Workplace Leaders
Chief Technology and Innovation Officer

Stuart Whittle

Technology and innovation play a major role in how workplaces across all sectors run today and are integral to moving business development forward. For Stuart Whittle, Chief Technology and Innovation Officer at Weightmans, the journey of becoming a leader in the firm has been one of using technology to enhance its daily operations.

Stuart spoke with Chris Mansfield, Co-founder of GoodCourse, about how he uses technology within his role to drive change.

Stuart's Journey

Chris: Can we begin with an introduction to your role?

My title is Chief Technology & Innovation Officer. Weightmans is an award-winning law firm with over 1,400 people working across our nine UK offices.  We think what sets us apart from other firms is our people; we are dedicated to doing the best work we can for our clients and tailoring that service to them.  We aim to be their preferred legal service provider.

Chris: What prompted you to move away from being a solicitor and into a managerial role instead?

I’d never have thought that this would be my role; I was brought here by a series of opportunities.  When I began, Weightmans was a small firm, and that gave me the chance to think more innovatively about things that interested me, such as how we could use technology to deliver legal services.  This was how we could make the firm a big competitor in the sector — using technology where we perhaps didn't have the physical workforce.

I then did an IT Master’s and took an opportunity to make that my speciality and become involved in Weightmans’ IT. I began getting involved in the business on a wider scale and we came to the decision to manage all of our work on a single platform.  The reasons for that decision still hold true today, 20 years on.  Come 2005, I was running the IT department, which I did for five years, and then took over responsibility for Facilities, Projects, Risk and Compliance, Marketing and HR too — all of the business services functions of Weightmans other than Finance.  I am now responsible for Information Systems, Data Services, Business Change and KM and our new Product and Innovation department, on which much of my time is currently focused.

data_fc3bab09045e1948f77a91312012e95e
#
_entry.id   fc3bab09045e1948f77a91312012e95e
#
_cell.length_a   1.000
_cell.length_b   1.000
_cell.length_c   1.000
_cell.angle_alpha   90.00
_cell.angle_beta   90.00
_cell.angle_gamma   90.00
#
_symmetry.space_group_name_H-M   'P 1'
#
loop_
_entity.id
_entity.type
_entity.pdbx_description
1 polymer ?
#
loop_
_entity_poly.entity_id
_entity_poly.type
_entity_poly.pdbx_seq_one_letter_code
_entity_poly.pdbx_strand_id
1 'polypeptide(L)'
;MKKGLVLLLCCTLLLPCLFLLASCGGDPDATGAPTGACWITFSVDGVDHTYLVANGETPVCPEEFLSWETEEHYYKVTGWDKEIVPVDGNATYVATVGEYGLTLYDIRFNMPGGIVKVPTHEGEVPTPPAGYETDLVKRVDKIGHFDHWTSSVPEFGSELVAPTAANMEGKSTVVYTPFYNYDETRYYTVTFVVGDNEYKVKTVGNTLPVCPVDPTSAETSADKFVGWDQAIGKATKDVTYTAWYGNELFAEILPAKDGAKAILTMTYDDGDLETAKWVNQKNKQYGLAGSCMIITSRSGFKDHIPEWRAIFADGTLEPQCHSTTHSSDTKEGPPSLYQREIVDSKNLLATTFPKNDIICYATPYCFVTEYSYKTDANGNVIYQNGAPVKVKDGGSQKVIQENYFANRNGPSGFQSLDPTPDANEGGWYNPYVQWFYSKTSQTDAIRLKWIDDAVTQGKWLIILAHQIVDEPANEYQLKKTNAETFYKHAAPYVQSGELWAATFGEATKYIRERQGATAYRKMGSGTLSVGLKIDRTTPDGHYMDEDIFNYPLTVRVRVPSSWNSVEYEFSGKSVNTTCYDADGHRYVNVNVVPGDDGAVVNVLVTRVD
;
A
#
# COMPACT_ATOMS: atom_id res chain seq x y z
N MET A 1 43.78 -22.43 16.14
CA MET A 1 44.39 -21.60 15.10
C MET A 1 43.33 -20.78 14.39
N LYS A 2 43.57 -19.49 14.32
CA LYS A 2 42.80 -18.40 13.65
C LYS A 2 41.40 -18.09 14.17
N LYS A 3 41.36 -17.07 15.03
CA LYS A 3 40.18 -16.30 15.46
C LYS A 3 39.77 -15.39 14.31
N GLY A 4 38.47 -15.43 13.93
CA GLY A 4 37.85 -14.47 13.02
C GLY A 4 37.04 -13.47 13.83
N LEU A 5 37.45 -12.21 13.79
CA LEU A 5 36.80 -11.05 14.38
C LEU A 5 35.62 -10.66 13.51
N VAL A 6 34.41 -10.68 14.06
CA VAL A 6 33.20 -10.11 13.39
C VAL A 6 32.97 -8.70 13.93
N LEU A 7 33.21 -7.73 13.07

Chris: How do you create a culture of change in a sector that isn’t traditionally technology-leading?

It’s definitely difficult.  The job that lawyers do today is more demanding than it was when I was practising, and we still have to run it as a business, which comes with many more complications than it used to.  On top of that, I now have to bring technology and innovation into it as well.  When it comes to change and innovation in this sector, everyone is moving in the same direction, but broadly, everyone is running their own race, and some departments and individuals are further ahead than others.

Before the pandemic, many people probably would have said it would be impossible or at least impractical to have everyone work remotely.  So during the pandemic, we had a huge learning curve, but over time people realised it was doable.  Now we are in a place where people are actually happy to work in this way — the result is that people are more willing to embrace technology.  Now, I think our innovation is going to be what really propels our firm forward.

The legal market is hugely competitive, and consequently, law firms must be highly responsive to client needs.  When our lawyers are facing challenges that we think we can solve using technology, we often find that our innovation ends up helping them with their client work.

Chris: The firm’s managing partner has been vocal about creating an inclusive environment; what have you seen working well within the firm here?

I’ve been on the board for twelve years, and it has been a deliberate decision to take specific initiatives here. We still have a lot of work to do, which we acknowledge, even though we have come a long way in the time I have been here.  We have four core D&I strands that are used to advise the board on what we should be doing — the strands are LGBT+, REACH, disability and mental well-being, and gender.  For me, the lightbulb moment was hearing about the experiences of others and learning how their experience had affected their work life in a way that I couldn't personally relate to.  Particularly for me, hearing colleagues speak about having to navigate hiding parts of themselves at work was very impactful for me. These aren’t experiences I have, and this shows how essential it is to encourage people to bring their whole selves to work and ensure that the space accommodates them.

We still have a lot of work to do, which we acknowledge, even though we have come a long way in the time I have been here. 

Quick-fire Question

Chris: What is your most important advice for anyone getting into the legal industry now?

The most successful lawyers I have met are the ones that have a genuine interest in the work that they do.  You are likely spending a large chunk of your life in your firm, and getting involved makes such a difference. If you have that interest, it means you're always learning outside of billable hours, and it makes you better at what you do. 

Curious to see what the future of training looks like?
Chris Mansfield
Client Services
Chris is one of the Client Service leads at GoodCourse, dedicated to helping institutions better engage their audience to create a more inclusive, safer, and more successful environment. To request to be featured on the series, get in touch at

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